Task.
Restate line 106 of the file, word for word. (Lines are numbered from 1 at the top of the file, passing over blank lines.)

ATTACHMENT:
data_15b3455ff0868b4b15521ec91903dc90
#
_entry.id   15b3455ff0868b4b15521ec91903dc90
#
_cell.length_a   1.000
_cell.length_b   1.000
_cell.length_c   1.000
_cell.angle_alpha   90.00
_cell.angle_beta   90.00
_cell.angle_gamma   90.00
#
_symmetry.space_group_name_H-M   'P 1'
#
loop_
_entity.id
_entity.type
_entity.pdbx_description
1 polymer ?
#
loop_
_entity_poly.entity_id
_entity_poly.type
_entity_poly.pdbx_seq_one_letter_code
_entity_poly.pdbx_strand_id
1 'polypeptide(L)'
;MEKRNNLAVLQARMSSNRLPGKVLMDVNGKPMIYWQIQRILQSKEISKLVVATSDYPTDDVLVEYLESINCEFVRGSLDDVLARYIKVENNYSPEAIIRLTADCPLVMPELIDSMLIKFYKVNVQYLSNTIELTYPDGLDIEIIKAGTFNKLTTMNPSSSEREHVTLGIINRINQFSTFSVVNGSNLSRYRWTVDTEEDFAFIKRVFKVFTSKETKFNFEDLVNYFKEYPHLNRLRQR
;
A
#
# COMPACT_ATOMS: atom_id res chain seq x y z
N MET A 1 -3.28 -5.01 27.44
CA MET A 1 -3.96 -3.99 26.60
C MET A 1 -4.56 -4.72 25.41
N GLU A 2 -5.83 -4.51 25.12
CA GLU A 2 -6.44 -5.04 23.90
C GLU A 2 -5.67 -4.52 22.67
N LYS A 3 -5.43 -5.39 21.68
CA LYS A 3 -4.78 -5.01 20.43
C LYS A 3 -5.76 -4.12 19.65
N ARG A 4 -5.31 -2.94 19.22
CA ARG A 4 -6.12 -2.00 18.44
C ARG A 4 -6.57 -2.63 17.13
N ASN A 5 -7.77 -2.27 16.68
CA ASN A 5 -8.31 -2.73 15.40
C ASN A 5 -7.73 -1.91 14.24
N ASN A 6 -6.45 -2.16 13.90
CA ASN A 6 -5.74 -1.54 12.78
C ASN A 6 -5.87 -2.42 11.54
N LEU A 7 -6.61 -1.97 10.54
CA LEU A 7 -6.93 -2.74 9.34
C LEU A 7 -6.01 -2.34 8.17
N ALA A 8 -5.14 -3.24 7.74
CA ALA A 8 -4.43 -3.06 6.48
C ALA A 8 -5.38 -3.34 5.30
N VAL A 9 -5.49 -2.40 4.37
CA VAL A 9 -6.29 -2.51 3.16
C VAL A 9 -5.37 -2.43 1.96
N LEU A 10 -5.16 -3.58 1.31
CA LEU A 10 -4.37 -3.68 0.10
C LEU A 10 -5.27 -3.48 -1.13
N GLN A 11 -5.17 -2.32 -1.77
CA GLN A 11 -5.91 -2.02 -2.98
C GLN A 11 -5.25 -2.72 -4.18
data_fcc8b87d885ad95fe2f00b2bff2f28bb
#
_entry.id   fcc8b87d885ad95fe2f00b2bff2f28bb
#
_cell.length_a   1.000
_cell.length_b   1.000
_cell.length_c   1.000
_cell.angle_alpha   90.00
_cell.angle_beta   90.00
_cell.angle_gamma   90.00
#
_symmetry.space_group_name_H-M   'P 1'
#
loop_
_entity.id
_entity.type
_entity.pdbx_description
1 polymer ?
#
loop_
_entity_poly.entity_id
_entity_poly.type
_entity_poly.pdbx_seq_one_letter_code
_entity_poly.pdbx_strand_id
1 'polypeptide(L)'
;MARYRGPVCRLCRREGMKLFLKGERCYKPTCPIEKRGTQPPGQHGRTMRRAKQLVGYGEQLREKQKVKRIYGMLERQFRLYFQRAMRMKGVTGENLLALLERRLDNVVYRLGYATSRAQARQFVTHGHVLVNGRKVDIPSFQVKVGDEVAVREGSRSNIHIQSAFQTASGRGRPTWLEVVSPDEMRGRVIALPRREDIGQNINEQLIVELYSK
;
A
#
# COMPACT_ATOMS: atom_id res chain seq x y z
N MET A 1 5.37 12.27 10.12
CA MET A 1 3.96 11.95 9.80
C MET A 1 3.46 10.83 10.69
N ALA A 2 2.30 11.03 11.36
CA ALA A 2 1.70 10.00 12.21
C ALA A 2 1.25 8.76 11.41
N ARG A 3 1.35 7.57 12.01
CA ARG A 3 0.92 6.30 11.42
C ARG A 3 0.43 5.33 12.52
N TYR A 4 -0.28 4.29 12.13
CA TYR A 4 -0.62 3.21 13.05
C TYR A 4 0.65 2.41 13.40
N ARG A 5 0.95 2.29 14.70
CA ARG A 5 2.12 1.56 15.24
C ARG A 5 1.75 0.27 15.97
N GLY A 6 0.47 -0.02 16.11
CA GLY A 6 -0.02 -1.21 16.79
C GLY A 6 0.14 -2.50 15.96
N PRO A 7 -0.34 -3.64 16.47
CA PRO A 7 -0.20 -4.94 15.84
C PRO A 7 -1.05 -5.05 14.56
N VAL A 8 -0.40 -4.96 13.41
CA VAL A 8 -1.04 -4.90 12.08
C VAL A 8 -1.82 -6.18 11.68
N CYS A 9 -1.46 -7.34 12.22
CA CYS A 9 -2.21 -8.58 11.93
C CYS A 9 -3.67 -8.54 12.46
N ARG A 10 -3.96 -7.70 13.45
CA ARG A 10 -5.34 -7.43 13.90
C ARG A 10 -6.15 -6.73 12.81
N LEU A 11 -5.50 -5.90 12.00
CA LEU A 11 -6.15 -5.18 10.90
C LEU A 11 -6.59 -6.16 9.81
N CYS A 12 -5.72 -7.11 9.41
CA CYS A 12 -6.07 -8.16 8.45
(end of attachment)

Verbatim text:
N ARG A 5 0.95 2.29 14.70